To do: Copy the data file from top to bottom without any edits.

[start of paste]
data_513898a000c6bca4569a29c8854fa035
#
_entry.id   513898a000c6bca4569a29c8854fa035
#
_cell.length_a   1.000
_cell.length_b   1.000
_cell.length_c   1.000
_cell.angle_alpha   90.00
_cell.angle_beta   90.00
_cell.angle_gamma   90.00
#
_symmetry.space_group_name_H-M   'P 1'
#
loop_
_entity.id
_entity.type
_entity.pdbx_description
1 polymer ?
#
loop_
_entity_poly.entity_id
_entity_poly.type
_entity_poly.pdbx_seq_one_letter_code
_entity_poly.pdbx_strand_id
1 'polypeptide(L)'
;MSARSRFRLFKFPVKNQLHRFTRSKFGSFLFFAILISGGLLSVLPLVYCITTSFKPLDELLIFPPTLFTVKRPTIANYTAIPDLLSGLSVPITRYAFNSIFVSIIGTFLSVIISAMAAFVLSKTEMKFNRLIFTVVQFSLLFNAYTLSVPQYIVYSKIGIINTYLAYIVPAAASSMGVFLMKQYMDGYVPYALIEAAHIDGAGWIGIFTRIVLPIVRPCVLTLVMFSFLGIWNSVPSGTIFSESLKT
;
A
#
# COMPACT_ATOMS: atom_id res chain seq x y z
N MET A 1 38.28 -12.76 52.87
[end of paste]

data_513898a000c6bca4569a29c8854fa035
#
_entry.id   513898a000c6bca4569a29c8854fa035
#
_cell.length_a   1.000
_cell.length_b   1.000
_cell.length_c   1.000
_cell.angle_alpha   90.00
_cell.angle_beta   90.00
_cell.angle_gamma   90.00
#
_symmetry.space_group_name_H-M   'P 1'
#
loop_
_entity.id
_entity.type
_entity.pdbx_description
1 polymer ?
#
loop_
_entity_poly.entity_id
_entity_poly.type
_entity_poly.pdbx_seq_one_letter_code
_entity_poly.pdbx_strand_id
1 'polypeptide(L)'
;MSARSRFRLFKFPVKNQLHRFTRSKFGSFLFFAILISGGLLSVLPLVYCITTSFKPLDELLIFPPTLFTVKRPTIANYTAIPDLLSGLSVPITRYAFNSIFVSIIGTFLSVIISAMAAFVLSKTEMKFNRLIFTVVQFSLLFNAYTLSVPQYIVYSKIGIINTYLAYIVPAAASSMGVFLMKQYMDGYVPYALIEAAHIDGAGWIGIFTRIVLPIVRPCVLTLVMFSFLGIWNSVPSGTIFSESLKT
;
A
#
# COMPACT_ATOMS: atom_id res chain seq x y z
N MET A 1 38.28 -12.76 52.87